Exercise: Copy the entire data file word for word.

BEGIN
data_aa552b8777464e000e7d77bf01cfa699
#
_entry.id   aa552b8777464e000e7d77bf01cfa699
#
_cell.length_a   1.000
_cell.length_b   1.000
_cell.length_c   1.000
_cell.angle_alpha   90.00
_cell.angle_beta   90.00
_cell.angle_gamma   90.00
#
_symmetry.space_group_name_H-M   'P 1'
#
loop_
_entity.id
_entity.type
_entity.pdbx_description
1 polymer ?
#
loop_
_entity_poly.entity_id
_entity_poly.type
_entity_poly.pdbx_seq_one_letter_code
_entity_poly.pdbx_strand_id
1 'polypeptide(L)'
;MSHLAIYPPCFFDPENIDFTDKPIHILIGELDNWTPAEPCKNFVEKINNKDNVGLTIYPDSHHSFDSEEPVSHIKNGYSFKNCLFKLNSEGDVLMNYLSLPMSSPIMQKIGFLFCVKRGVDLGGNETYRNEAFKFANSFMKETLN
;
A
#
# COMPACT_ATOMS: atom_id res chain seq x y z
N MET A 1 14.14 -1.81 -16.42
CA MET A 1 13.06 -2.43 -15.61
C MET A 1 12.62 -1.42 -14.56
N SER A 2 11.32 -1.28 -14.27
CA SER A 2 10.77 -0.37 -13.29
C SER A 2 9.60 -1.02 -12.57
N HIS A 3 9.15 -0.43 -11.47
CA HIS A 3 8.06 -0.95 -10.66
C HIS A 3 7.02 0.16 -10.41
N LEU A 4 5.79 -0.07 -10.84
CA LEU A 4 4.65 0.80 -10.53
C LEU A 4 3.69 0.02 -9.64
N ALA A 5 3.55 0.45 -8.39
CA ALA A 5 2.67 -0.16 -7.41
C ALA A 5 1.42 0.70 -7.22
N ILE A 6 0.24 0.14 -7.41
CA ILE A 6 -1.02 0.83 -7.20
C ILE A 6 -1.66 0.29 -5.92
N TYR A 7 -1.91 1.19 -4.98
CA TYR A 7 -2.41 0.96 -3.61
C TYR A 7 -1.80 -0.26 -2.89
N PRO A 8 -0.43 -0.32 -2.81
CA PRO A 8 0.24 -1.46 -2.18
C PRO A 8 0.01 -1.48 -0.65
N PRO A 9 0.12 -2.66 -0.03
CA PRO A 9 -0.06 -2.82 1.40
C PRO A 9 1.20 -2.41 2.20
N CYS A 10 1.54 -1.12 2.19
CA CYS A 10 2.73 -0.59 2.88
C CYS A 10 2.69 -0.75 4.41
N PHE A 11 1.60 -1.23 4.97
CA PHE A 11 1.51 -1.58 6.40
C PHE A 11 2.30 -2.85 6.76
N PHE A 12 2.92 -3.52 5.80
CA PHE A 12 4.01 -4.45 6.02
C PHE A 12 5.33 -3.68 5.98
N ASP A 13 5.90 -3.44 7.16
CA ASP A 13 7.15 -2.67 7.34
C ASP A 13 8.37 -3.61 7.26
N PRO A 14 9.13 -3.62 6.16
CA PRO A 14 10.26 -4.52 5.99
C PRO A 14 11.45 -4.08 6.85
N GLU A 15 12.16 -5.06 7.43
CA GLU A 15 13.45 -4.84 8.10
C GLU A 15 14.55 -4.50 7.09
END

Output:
data_aa552b8777464e000e7d77bf01cfa699
#
_entry.id   aa552b8777464e000e7d77bf01cfa699
#
_cell.length_a   1.000
_cell.length_b   1.000
_cell.length_c   1.000
_cell.angle_alpha   90.00
_cell.angle_beta   90.00
_cell.angle_gamma   90.00
#
_symmetry.space_group_name_H-M   'P 1'
#
loop_
_entity.id
_entity.type
_entity.pdbx_description
1 polymer ?
#
loop_
_entity_poly.entity_id
_entity_poly.type
_entity_poly.pdbx_seq_one_letter_code
_entity_poly.pdbx_strand_id
1 'polypeptide(L)'
;MSHLAIYPPCFFDPENIDFTDKPIHILIGELDNWTPAEPCKNFVEKINNKDNVGLTIYPDSHHSFDSEEPVSHIKNGYSFKNCLFKLNSEGDVLMNYLSLPMSSPIMQKIGFLFCVKRGVDLGGNETYRNEAFKFANSFMKETLN
;
A
#
# COMPACT_ATOMS: atom_id res chain seq x y z
N MET A 1 14.14 -1.81 -16.42
CA MET A 1 13.06 -2.43 -15.61
C MET A 1 12.62 -1.42 -14.56
N SER A 2 11.32 -1.28 -14.27
CA SER A 2 10.77 -0.37 -13.29
C SER A 2 9.60 -1.02 -12.57
N HIS A 3 9.15 -0.43 -11.47
CA HIS A 3 8.06 -0.95 -10.66
C HIS A 3 7.02 0.16 -10.41
N LEU A 4 5.79 -0.07 -10.84
CA LEU A 4 4.65 0.80 -10.53
C LEU A 4 3.69 0.02 -9.64
N ALA A 5 3.55 0.45 -8.39
CA ALA A 5 2.67 -0.16 -7.41
C ALA A 5 1.42 0.70 -7.22
N ILE A 6 0.24 0.14 -7.41
CA ILE A 6 -1.02 0.83 -7.20
C ILE A 6 -1.66 0.29 -5.92
N TYR A 7 -1.91 1.19 -4.98
CA TYR A 7 -2.41 0.96 -3.61
C TYR A 7 -1.80 -0.26 -2.89
N PRO A 8 -0.43 -0.32 -2.81
CA PRO A 8 0.24 -1.46 -2.18
C PRO A 8 0.01 -1.48 -0.65
N PRO A 9 0.12 -2.66 -0.03
CA PRO A 9 -0.06 -2.82 1.40
C PRO A 9 1.20 -2.41 2.20
N CYS A 10 1.54 -1.12 2.19
CA CYS A 10 2.73 -0.59 2.88
C CYS A 10 2.69 -0.75 4.41
N PHE A 11 1.60 -1.23 4.97
CA PHE A 11 1.51 -1.58 6.40
C PHE A 11 2.30 -2.85 6.76
N PHE A 12 2.92 -3.52 5.80
CA PHE A 12 4.01 -4.45 6.02
C PHE A 12 5.33 -3.68 5.98
N ASP A 13 5.90 -3.44 7.16
CA ASP A 13 7.15 -2.67 7.34
C ASP A 13 8.37 -3.61 7.26
N PRO A 14 9.13 -3.62 6.16
CA PRO A 14 10.26 -4.52 5.99
C PRO A 14 11.45 -4.08 6.85
N GLU A 15 12.16 -5.06 7.43
CA GLU A 15 13.45 -4.84 8.10
C GLU A 15 14.55 -4.50 7.09